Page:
Tim Hordern

I ♥ building amazing products and teams. QA + Product + DevOps + Fast = Awesome.

Being a Code Craftsman

If you don’t believe in writing tests, you don’t believe in building quality products.

If you don’t believe in automated tests, you don’t believe in the power of computers.

If you don’t believe these two things, stop calling yourself a craftsman. A craftsman cares relentlessly about the quality of their product, the quality of the experience, the value of their users.

A code craftsperson believes that they are building quality software products, and that computers are powerful tools that can be harnessed to perform repeated tasks, such as repeated quality validation. Same as the mechanical engineer who pours lubricant on the racecar engine once again, or the chef who sharpens their knives even though they’ve done it a thousand times before, a good craftsman knows that a truly great product only comes sweating every detail relentlessly, and they understand that a computer does this much, much faster and more effectively than human eyeballs. They know the value of automated testing, and they know the value of exploratory testing. They use both, and they trust the opinion of their testers, because that’s what great teams do.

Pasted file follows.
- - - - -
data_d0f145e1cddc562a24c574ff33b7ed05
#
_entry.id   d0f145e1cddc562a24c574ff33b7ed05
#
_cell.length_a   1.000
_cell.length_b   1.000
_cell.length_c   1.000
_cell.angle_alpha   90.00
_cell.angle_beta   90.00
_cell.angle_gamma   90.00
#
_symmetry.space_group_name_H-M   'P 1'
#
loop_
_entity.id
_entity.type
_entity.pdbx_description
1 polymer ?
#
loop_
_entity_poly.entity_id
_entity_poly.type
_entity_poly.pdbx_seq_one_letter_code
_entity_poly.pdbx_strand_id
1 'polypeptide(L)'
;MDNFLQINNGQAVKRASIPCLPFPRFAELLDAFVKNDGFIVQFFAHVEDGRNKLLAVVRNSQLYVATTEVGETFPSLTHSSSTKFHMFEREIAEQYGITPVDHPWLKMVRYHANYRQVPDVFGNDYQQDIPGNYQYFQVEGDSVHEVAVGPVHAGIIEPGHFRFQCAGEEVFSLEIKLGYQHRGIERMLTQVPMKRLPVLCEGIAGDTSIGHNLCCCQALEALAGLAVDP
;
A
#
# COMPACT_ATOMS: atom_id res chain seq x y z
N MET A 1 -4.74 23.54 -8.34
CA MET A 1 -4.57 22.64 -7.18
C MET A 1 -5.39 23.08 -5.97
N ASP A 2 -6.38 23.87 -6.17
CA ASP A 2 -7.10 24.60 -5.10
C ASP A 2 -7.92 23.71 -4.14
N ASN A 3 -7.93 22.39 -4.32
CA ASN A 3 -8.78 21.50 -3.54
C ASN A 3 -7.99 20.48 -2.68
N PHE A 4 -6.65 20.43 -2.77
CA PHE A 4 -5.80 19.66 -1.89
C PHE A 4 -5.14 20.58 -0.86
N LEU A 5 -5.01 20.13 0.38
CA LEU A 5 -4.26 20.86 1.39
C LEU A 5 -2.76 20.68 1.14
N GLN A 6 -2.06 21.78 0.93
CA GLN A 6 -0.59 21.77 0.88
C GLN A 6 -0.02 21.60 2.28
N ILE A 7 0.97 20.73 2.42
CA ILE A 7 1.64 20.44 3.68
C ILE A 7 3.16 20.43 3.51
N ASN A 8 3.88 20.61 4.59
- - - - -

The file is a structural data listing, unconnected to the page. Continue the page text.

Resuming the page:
Building great products means writing tests. It means having automated tests. Don’t believe me? Then don’t call yourself a code craftsman.

Sidenote: it’s sometimes perfectly okay to not write tests. Or not to use automated testing. A technical spike or a hack project are great cases where it’s better to prioritise developing the idea. But you’d never put that out into the real world. Quality is not about broken products. If you know that your idea is worth pursuing, then solve that idea completely for your users and build real-world automated tests.

Side-sidenote: remember, if you’re working at scale (eg. serving millions/hundreds of millions/billions of requests a day), then the one-in-a-million edge case (the one that you don’t bother testing for) happens every single day. Up to thousands of times a day. Thousands of your users are seeing that problem every day.